The 5th Global Health System Research Symposium- A reflection of how far we have come

Monday November 5, 2018

By Nancy Kangwanja and Dennis Waithaka

The year 2018 marks the 40th anniversary of the Alma-Ata Declaration to achieve Health for All. 2018, is also the 70th anniversary of the NHS, the UK’s free health service. Reflecting on these anniversaries was a good background to hold discussions around the current goals for health care in the framework of the Sustainable Development Goals. Throughout the symposium there was energetic and enthusiastic debate around health governance, healthcare needs, health financing, the health workforce, communities as part of the health system, multi-sectoral collaboration and the significance of leaving no one behind.

KEMRI-WT was well-represented at this Global HSR symposium held between 8th to 12th October where government officials, implementing agencies, private sector executives, funding institution representatives, researchers, health journalists and policy makers congregated to share and discuss research, policy and practice from different countries under the theme ‘advancing health systems for all in the SDG era.’

The rich program featured plenary sessions, satellite session, skill-building sessions, oral abstract presentations, TWG sessions and poster presentations. KWTRP had a good showing, with researchers from the KWTRP together with their collaborators involved in various discussions. The work presented by KWTRP spanned different health system areas including health financing and governance, ethics in Health Systems Research, and research methods such as intersectionality analysis and the learning site approach.   Capacity strengthening for health policy and systems was a cross-cutting theme of interest.

Key Take Home Messages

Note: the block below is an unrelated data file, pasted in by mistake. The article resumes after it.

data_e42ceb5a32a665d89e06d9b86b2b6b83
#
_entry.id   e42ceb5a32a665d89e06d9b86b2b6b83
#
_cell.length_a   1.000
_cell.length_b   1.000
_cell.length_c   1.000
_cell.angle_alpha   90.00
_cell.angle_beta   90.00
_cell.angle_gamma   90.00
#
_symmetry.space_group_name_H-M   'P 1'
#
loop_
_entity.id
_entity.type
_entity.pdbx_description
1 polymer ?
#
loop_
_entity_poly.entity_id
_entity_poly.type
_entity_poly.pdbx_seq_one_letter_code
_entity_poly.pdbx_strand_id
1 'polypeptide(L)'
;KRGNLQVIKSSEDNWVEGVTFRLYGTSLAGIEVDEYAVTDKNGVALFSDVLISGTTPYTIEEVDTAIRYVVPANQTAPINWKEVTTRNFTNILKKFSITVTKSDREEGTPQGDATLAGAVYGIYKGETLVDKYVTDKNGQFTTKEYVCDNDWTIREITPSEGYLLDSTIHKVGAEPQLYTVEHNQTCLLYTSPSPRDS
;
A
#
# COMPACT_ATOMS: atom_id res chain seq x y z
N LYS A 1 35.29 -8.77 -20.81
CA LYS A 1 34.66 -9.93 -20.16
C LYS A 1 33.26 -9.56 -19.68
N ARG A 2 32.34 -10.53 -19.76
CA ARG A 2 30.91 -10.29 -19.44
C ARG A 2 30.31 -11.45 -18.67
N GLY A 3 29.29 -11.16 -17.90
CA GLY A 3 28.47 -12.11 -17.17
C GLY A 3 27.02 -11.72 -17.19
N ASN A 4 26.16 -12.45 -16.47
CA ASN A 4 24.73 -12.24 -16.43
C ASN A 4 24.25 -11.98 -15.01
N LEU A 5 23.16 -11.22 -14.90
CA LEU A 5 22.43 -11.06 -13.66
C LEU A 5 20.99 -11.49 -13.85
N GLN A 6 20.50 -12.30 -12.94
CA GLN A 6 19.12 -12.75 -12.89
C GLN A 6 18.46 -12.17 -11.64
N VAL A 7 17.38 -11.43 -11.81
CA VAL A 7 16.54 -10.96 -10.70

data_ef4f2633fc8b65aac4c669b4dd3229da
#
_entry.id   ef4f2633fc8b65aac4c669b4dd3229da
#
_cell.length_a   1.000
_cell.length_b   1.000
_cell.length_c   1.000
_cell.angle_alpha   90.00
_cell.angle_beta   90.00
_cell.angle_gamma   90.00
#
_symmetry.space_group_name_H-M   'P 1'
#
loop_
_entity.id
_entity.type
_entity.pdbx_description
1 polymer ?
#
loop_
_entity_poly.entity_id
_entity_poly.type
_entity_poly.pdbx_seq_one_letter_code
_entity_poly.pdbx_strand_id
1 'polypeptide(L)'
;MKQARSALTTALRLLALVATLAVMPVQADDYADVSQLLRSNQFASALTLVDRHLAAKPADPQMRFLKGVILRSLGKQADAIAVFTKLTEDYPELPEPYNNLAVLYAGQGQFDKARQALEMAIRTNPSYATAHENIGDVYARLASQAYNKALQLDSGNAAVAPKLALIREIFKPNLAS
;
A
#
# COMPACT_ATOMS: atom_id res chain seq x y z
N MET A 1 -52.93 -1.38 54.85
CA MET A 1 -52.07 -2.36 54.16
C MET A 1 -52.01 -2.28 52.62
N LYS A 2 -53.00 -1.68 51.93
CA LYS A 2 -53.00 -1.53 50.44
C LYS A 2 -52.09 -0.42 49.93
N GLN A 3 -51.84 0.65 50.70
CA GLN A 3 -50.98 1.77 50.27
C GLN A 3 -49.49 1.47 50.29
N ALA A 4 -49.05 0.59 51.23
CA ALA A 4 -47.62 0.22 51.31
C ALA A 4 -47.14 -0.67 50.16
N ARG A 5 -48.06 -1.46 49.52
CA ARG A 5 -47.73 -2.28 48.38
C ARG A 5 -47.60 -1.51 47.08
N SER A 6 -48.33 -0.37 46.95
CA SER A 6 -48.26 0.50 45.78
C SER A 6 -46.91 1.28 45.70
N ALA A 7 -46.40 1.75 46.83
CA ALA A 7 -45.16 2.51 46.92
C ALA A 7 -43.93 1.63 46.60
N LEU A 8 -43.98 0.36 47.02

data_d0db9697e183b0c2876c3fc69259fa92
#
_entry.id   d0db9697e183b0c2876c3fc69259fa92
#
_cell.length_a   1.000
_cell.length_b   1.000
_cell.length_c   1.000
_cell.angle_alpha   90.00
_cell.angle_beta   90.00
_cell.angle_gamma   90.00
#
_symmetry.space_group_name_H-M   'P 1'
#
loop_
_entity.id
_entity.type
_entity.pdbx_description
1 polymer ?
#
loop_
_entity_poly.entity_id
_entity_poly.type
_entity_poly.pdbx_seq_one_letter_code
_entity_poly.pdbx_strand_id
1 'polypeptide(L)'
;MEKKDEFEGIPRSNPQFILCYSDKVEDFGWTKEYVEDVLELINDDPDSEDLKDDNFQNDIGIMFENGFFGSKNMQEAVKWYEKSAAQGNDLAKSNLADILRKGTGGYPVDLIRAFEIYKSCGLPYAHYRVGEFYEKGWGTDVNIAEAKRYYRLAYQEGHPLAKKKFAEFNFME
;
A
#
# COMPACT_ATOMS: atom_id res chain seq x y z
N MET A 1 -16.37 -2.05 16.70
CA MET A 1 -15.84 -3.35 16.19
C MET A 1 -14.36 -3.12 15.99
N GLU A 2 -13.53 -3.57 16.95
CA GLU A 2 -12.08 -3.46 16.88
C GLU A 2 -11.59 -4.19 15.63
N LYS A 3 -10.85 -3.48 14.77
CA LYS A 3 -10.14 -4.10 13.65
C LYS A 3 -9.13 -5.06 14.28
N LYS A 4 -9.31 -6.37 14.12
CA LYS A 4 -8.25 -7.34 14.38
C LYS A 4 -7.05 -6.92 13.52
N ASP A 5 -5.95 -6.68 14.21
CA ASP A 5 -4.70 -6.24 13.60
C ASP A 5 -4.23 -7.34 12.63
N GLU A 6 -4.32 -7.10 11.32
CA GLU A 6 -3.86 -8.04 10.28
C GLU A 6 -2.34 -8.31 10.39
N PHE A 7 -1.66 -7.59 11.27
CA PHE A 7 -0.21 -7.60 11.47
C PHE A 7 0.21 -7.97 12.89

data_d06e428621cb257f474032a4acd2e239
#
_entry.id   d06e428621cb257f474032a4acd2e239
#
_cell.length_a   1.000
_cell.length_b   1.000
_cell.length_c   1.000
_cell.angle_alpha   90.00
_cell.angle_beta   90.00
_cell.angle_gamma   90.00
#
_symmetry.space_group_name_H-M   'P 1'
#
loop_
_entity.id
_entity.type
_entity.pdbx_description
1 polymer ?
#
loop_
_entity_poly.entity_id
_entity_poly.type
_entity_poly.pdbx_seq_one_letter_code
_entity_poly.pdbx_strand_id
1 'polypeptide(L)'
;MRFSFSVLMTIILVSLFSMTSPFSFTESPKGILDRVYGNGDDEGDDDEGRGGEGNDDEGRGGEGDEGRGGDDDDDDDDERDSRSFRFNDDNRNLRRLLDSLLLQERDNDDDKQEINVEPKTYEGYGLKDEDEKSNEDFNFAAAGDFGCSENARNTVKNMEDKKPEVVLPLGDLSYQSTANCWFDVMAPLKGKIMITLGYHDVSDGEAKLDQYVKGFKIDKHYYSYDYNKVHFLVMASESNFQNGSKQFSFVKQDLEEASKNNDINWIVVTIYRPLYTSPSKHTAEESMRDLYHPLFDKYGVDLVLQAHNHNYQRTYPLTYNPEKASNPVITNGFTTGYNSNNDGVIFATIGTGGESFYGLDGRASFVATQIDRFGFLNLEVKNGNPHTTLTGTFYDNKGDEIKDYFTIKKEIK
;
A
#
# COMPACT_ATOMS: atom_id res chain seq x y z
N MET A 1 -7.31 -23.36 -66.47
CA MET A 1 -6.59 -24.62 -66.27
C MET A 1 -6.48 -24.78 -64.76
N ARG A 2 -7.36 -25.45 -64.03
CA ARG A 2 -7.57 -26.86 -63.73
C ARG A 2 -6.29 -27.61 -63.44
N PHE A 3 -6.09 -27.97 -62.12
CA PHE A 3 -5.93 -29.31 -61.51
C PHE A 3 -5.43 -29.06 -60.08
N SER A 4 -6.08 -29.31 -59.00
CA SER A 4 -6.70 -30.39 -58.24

1. The process of policy change is slow and subject to many influences.  As we share findings with policy-makers we also need to think about how we can leverage on civil societies to empower communities to influence governments to take up research findings and change policies.
2. The private sector has an important role in provision of quality health services, products, technologies and information. There is need to move away from polarizing discourse on whether the private sector should be involved in expanding the reach of the health system, towards recognition of the diverse nature of the private sector.  A more inclusive, critical dialogue on how elements of the private sector can engage with the public health system in a way that balances the commercial interests of the private sector and social justice and equity goals of the public sector.
3.  ‘Health is made at home and repaired in hospitals’ that is, health outcomes are often influenced by social determinants outside the health sector, and so there is need to have more collaborations with other sectors in health systems research.
4. Some issues to consider when considering justice in Health Systems Research (HSR) are: does answering the research question contribute to challenging local or global inequities, and their structural drivers; are difference between and among populations considered in sample selection; how are privilege and disadvantage considered in everyday research practice, and in research uptake activities?
5. We need to consider our own power and privilege as we assess and think about how health systems can increase their reach and inclusivity of marginalized populations.

KWTRP presentations at the 5th Global Health System Research Symposium

Activity People Sessions/Topics
Skills building Tsofa, Molyneux, Leli, Muraya, Nzinga -Everyday ethics; Embedded research

-Gender and Leadership

-Intersectionality analysis

-Teaching health policy and systems research

-Governance

Thematic Working Group Molyneux, Kamuya, -Ethics TWG Business meeting
Chair/organise sessions Barasa, Molyneux, Muraya -Justice in health systems research

-UHC essential benefits, gender and human resources

Funder and policymaker engagement initiatives Tsofa, Molyneux, Muraya – Advice to NIHR on approaches to HPSR in LMICs

– Advice to 20 global policy makers on intersectionality analysis

Oral presentations Tsofa, Barasa, Kabia, Oluoch, Munge, Obadha, Nyikuri, Mwinga, -Embedded research

-Poverty, disability access to care

-UHC Essential benefits and lessons in Mhealth

-Parent and nursing experience of neonatal care

Poster presentations Zakayo, Nzinga, Boga, Waithaka, Omboko, Munge -Communications and Emotions Management

-Strike perceptions and experiences

-Ethics reflection

-UHC, Healthcare financing, malaria management